If a 1099-MISC (1099) is filed with the IRS and a taxpayer doesn’t report that income, the IRS computers may detect the under reporting and send out a notice. Similarly, a Revenue Agent will reconcile the 1099s to the reported income on the return. What happens if the 1099 is incorrect? What is the best way to resolve the matter with the IRS?
§6201(d) provides guidance on the matter. It reads –
In any court proceeding, if a taxpayer asserts a reasonable dispute with respect to any item of income reported on an information return filed with the Secretary…by a third party and the taxpayer has fully cooperated with the Secretary (including providing, within a reasonable period of time, access to and inspection of all witnesses, information, and documents within the control of the taxpayer as reasonably requested by the Secretary), the Secretary shall have the burden of producing reasonable and probative information concerning such deficiency in addition to such information return.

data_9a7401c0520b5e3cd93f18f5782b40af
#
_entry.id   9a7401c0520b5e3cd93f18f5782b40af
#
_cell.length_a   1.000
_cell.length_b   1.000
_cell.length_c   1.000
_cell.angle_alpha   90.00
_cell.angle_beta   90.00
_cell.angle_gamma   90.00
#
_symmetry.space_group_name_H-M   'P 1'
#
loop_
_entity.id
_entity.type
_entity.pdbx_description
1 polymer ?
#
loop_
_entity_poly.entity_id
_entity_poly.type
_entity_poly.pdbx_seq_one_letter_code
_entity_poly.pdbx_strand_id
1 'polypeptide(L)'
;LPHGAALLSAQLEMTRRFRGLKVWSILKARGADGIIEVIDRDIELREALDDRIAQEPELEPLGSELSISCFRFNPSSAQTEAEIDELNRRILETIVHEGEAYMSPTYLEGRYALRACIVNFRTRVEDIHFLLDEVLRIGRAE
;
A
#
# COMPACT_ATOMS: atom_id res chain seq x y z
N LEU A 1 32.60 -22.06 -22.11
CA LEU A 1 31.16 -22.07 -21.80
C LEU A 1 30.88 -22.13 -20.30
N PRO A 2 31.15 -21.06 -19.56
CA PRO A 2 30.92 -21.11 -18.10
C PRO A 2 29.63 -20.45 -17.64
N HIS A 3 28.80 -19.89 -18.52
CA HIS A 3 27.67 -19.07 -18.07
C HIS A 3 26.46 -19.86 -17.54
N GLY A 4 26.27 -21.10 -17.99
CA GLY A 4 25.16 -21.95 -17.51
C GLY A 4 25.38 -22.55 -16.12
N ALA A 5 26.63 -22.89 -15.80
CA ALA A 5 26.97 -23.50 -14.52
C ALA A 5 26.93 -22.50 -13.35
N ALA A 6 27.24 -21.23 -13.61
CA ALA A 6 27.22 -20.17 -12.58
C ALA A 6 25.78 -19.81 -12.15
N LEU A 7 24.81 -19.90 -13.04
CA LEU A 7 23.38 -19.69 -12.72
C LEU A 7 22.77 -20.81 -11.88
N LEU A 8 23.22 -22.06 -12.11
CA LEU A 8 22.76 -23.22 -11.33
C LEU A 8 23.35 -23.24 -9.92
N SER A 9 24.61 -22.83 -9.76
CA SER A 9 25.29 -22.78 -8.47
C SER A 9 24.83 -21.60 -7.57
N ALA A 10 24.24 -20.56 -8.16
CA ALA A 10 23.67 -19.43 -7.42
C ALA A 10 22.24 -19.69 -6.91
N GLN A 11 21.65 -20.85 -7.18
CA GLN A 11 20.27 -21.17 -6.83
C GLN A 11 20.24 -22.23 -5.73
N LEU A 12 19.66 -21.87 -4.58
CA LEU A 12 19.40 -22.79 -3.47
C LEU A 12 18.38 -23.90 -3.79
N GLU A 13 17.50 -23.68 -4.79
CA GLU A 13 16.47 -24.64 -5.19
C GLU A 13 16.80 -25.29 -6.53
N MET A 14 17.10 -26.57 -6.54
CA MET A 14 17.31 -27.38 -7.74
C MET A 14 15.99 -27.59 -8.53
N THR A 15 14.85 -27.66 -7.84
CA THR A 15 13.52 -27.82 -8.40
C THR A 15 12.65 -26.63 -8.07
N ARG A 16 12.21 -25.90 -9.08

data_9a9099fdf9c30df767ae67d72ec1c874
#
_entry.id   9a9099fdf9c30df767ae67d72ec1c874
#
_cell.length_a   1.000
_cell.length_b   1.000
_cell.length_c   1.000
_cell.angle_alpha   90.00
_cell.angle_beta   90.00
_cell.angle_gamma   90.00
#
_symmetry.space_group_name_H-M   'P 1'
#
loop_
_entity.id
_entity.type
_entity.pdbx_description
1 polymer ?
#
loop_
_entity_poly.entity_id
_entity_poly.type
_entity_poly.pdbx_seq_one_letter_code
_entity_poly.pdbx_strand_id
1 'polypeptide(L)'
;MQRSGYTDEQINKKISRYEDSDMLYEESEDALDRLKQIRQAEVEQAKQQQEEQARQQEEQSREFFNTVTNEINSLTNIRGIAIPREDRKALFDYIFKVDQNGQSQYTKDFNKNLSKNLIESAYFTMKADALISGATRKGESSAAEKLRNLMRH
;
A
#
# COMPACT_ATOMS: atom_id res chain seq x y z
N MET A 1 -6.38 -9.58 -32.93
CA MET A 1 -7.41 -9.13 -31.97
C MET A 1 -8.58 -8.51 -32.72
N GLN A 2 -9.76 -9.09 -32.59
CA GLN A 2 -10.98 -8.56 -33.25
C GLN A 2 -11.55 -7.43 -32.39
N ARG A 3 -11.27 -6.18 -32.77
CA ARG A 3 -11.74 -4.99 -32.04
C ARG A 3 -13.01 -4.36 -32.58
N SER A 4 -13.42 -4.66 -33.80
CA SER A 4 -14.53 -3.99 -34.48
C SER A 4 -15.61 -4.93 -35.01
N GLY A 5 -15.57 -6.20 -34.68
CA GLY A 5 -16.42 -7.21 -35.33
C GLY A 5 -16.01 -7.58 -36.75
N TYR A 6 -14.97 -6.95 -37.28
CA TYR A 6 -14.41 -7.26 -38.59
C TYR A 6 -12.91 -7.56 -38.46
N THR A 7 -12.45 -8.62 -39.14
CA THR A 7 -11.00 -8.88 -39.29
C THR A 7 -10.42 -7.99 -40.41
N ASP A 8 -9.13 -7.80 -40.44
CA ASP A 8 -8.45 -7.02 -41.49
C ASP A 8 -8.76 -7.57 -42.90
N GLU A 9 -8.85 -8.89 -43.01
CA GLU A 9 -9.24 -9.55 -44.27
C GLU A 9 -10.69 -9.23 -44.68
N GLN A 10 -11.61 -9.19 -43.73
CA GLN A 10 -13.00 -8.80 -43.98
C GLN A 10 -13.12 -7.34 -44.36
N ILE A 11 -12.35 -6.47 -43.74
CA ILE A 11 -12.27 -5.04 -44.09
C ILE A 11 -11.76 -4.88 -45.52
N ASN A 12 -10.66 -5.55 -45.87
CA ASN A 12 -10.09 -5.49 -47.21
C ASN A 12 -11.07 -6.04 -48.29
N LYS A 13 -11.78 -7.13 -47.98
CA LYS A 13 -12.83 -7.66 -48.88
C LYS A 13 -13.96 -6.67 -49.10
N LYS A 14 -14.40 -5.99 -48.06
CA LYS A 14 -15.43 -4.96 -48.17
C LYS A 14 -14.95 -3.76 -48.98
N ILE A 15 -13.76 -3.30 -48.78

Even though it says “In any court proceeding”, the IRS follows this rule in its examination process. IRM 184.108.40.206.2 reads –
In determining income on a nonfiler case, the examiner should be aware of the impact of IRC 6201(d) and IRC 7491.
- IRC 6201(d) was enacted to address perceived problems with respect to determinations of unreported income based on information returns (IRP documents). IRC 6201(d) creates a legal requirement to contact third parties to verify income where the taxpayer reasonably disputes the income and fully cooperated with the IRS. If the taxpayer does not respond or raises a frivolous dispute, the taxpayer has not made a reasonable dispute; there is no legal requirement for further verification with third parties, and an income adjustment based on the IRP document is appropriate.
If the taxpayer fully cooperates and asserts a “reasonable dispute”, the IRS may make a “third-party contact” with the 1099 issuer to gather evidence. If the 1099 issuer provides sufficient evidence to support the 1099 (cancelled checks, credit card statements, etc.) the IRS will go ahead and add the income to the taxpayer’s return. If not, there’s nothing they can do (or should do).
In practice, it’s best to resolve incorrect 1099s with the issuer shortly after they’re issued. If the issuer doesn’t want to fix it, it’s a good idea to document what happened and pull together your information to assert a “reasonable dispute” if the IRS comes calling in a couple of years.